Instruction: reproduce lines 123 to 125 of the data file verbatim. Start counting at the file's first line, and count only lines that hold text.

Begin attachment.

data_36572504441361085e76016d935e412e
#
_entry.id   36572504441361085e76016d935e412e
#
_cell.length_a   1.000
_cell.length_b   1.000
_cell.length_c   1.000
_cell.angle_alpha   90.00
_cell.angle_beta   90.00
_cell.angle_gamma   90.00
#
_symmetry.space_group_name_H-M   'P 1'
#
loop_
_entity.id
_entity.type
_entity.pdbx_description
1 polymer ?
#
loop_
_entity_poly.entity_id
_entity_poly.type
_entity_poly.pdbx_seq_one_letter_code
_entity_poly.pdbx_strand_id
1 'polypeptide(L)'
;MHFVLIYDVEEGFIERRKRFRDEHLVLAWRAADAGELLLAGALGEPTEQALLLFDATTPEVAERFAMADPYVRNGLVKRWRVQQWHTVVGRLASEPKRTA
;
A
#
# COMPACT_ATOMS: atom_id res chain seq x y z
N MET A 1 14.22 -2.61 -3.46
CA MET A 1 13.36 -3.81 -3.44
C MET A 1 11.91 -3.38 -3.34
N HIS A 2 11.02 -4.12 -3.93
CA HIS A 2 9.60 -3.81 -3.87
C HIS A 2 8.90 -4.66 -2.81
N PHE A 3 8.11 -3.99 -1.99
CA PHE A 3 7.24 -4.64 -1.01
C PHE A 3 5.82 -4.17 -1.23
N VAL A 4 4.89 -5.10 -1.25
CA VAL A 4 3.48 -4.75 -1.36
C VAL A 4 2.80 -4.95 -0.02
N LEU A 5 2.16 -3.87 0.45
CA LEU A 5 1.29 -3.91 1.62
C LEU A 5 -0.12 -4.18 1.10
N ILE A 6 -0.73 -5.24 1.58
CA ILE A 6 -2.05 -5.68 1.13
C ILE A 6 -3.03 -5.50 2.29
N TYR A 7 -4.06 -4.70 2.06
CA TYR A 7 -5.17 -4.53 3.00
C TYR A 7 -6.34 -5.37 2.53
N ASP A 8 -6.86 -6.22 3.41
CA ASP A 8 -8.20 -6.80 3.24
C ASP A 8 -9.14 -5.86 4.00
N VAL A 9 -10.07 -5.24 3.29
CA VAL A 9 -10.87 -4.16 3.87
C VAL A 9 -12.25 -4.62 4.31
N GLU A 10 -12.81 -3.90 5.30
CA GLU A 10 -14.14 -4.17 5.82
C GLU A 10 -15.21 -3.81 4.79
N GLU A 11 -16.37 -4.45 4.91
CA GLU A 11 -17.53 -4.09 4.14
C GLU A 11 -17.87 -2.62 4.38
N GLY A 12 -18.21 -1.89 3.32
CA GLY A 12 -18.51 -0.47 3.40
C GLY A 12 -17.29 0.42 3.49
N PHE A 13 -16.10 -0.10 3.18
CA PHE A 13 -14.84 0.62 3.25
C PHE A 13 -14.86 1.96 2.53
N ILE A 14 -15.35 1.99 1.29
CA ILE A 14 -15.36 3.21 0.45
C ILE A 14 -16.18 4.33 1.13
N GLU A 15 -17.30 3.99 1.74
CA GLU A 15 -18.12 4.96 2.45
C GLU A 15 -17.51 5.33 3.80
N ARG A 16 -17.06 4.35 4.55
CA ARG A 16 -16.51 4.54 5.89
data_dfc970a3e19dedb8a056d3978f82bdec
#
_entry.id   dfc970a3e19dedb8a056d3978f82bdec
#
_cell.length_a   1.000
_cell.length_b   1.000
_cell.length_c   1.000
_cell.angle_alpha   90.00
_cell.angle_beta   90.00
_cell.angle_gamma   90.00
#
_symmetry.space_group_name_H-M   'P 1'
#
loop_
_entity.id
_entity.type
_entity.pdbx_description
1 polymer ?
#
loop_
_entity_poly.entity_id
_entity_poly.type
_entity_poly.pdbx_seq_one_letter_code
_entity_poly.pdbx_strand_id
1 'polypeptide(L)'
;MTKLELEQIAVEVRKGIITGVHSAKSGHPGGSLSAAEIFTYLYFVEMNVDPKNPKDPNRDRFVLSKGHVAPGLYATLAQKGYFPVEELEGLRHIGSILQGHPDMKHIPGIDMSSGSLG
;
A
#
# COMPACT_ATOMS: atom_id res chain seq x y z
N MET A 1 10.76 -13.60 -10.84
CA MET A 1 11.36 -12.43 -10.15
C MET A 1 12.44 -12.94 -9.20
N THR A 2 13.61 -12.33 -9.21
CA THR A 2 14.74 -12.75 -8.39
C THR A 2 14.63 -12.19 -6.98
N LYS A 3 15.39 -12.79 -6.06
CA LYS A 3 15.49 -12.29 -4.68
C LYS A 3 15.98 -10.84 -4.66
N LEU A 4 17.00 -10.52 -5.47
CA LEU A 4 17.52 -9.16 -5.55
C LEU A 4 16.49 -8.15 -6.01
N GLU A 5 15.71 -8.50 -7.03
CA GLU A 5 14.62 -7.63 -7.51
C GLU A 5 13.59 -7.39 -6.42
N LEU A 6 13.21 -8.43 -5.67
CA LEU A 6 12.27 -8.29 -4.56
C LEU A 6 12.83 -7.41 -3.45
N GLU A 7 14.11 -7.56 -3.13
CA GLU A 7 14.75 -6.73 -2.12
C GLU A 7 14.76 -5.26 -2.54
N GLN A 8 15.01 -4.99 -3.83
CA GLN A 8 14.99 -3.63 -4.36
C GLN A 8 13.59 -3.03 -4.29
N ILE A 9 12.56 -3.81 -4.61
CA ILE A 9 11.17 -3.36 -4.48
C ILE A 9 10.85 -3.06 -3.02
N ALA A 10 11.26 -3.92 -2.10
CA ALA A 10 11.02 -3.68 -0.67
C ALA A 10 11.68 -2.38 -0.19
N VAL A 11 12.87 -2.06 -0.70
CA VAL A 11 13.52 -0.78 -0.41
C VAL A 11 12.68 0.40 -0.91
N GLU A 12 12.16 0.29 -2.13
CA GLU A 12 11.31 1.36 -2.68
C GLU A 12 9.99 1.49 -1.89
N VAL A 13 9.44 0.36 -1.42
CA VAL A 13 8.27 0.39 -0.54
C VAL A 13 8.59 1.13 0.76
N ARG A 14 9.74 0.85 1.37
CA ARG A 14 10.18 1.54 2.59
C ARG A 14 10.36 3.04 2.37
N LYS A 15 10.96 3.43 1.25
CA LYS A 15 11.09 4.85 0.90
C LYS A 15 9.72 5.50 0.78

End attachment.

N LEU A 6 13.21 -8.43 -5.67
CA LEU A 6 12.27 -8.29 -4.56
C LEU A 6 12.83 -7.41 -3.45